BOSTON (CBS) – School shootings, terrorist bombings, cyber-attacks. Our security and ways to prevent these attacks has become an almost daily conversation. And while many assume this is a 21st century problem, people as far back as the 50’s knew what it was like to have an ordinary day turn violent.
June 11, 1959 was an ordinary day along Causeway Street in Boston until a massive explosion rocked North Station. Smoke billowed through the air outside the elevated train station, which was called the MTA at the time. A WBZ reporter on the scene spoke to an unnamed fire official. “Terrific explosion occurred here at North Station at the elevated structure. Many causalities have been taken care of by the fire department and the police department,” he said.
One person was killed, 38 were injured. George Bruck was on the train that came into the station just as the explosion happened. According to Bruck, the conductor urged the passengers not to panic. “Then he finally opened the doors and we see everybody was running by us with their legs cut and their ears and everything was cut up,” he said.
“At the present, we don’t have a cause,” another official told the WBZ reporter on the scene.
Web Extra: Good Samaritan From 1959 Explosion
According to Massachusetts State Police historian Stephen Byron, finding one in those days wasn’t easy. “Because they didn’t have the tools back then. The laboratories were minimal, the forensics were minimal. You didn’t have crime scene techs to come to process the scene for you,” he said.
Published reports at the time reported police chemists did find black powder at the scene. Investigators came up with two theories. One was the possibility that a home-made bomb was stashed in a locker at the station’s overheard platform. The second was that a hunter, who made his/her own shells, left gunpowder in a locker which was set off by the vibrations from the trains.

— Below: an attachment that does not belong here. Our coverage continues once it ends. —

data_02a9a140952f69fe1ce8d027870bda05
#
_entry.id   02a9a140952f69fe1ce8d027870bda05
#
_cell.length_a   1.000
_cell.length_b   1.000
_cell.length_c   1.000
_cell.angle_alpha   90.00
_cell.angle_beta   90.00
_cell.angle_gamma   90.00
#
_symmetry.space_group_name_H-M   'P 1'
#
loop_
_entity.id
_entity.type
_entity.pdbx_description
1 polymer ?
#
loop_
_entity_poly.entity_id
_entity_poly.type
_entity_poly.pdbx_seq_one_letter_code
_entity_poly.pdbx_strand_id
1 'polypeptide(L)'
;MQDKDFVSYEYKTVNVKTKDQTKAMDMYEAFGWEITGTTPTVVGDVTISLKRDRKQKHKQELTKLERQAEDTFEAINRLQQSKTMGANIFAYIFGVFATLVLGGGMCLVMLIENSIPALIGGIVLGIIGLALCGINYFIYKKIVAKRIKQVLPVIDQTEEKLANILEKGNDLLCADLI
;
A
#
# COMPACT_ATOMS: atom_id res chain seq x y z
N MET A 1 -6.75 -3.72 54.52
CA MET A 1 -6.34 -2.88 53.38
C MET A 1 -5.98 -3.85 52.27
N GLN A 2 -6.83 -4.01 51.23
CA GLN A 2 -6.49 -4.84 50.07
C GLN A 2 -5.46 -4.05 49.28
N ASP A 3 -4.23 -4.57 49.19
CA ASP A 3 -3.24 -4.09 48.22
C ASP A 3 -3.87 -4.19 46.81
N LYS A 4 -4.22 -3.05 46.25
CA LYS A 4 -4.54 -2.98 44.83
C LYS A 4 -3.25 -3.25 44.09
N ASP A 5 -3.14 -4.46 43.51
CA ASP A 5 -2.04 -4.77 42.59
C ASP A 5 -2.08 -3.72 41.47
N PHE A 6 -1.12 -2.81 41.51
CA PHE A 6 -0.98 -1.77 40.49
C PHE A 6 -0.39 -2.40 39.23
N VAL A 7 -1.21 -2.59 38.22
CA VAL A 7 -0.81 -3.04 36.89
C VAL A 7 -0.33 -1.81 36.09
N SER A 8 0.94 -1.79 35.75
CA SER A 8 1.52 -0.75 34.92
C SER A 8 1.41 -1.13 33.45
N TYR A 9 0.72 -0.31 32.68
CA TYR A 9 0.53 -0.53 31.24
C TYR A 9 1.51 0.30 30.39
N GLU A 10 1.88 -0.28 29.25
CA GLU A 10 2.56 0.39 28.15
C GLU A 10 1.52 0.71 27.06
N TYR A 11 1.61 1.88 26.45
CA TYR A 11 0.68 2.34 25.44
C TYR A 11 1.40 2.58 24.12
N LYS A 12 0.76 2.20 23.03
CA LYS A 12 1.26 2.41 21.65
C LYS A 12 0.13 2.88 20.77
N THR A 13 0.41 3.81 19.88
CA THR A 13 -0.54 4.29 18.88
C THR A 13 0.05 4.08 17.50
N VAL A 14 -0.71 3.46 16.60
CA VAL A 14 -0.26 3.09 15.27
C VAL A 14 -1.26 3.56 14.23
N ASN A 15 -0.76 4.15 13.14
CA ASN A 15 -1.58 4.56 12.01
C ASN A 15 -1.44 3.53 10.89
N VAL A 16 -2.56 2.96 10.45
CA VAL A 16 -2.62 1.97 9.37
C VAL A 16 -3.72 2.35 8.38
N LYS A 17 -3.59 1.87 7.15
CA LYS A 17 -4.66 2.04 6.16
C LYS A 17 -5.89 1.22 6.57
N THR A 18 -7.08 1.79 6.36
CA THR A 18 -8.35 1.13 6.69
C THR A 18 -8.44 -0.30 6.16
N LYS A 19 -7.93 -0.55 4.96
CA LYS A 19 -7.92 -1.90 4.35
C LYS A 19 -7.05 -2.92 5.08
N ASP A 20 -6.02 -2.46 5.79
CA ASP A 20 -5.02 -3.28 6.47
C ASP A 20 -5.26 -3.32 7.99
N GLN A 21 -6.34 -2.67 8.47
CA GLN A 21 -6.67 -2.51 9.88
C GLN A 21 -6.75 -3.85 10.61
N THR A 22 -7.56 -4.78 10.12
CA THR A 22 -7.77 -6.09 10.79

A little more than ten years passed before a new round of attacks began in the 1970’s when radical groups began terrorizing the Northeast. Twenty two people were hurt at Suffolk County Courthouse when a bomb exploded.
A radical group would eventually be charged for that blast and 19 others in the region, including Logan Airport and two other Massachusetts courthouses. But it took years.
According to Byron, gathering evidence after a bombing can be tricky. “Eyewitness identification is sometimes a little thin, especially when there is a bombing because everyone is shocked when the bomb goes,” he said. “In the case of the marathon bombing where you had so much video tape, some of the witnesses were completely off-base.”
According to the University of Maryland’s Global Terrorism Database, Massachusetts has been hit by more than 50 terror attacks since 1970, killing 12 and injuring 317.
Despite all of the attacks, security wasn’t really enhanced until after September 11. Now traveling by air requires multiple screenings and metal detectors are commonplace at many public buildings.
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Experts say police also began to use powerful intelligence gathering tools to help prevent attacks that included the plot to kill police officers in Boston back in 2015. “So there are fusion centers where everybody works together and shares information. These systems are not perfect but they are much better than what we had 20 years ago,” explained WBZ security Analyst Ed Davis.